Author(s): Gualtieri CT, Evans RW
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Abstract The subject of stimulant treatment for patients with neurobehavioural sequelae of traumatic brain injury (TBI) has received a good deal of recent attention, although there have to date been no controlled studies published. This is a description of 15 TBI patients who received treatment with the psychostimulant methylphenidate, in a double-blind, placebo-controlled cross-over study, with behavioural and neuropsychological ratings. Three subjects remained on the drug for a year after the acute study, and were subsequently studied in a double-blind, placebo-controlled reversal. The results support the idea that at least some symptomatic improvement may be gained from low-dose stimulant treatment, although the statistical analysis of the data was compromised by the occurrence of carryover effects from one drug condition to another. This, in itself, is an interesting discovery, because such effects have never been observed in stimulant studies of other patient groups. There are clear implications for the design of further studies in this area. The long-term effects of methylphenidate treatment were not at all impressive, however. Although the findings presented below may be subject to differing interpretation, it is conceivable that stimulants act to advance the course of cortical recovery following TBI.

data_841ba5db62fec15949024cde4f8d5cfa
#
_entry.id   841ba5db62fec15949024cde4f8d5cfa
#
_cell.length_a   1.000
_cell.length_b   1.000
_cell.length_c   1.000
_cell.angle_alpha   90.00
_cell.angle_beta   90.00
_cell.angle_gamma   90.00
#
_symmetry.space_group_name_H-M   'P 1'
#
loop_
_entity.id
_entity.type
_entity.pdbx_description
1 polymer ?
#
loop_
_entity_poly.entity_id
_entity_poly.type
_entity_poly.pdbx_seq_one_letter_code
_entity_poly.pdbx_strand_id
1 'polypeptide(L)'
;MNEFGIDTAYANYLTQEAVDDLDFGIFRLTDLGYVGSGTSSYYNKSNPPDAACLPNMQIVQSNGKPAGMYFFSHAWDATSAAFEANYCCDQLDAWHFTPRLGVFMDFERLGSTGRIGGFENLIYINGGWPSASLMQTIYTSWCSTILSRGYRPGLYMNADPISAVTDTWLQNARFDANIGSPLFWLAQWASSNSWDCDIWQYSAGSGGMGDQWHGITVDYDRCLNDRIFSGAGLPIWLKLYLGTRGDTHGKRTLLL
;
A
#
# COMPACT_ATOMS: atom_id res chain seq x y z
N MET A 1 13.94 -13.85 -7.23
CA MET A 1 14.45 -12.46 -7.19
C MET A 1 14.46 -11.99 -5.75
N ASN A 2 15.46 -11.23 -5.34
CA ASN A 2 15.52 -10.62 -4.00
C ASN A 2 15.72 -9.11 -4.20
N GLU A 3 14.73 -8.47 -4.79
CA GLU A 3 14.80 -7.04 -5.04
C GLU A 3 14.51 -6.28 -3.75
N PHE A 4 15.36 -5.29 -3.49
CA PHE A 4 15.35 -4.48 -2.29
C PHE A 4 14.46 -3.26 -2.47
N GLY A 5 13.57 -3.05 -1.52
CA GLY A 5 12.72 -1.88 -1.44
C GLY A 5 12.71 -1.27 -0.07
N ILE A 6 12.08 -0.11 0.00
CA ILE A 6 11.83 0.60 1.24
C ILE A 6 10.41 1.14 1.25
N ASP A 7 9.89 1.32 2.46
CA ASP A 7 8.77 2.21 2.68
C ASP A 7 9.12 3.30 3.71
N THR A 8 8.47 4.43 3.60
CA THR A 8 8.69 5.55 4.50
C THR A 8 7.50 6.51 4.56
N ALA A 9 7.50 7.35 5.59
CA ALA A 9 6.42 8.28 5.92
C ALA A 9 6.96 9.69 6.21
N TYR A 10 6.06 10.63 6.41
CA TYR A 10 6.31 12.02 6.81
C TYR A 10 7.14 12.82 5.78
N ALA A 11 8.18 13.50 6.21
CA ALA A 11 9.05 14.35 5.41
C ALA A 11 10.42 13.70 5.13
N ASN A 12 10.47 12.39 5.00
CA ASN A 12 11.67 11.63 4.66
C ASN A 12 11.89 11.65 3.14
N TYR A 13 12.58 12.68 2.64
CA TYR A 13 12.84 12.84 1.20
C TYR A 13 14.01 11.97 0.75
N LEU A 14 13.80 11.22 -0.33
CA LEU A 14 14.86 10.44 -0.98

This article was published in Brain Inj
and referenced in Journal of Addiction Research & Therapy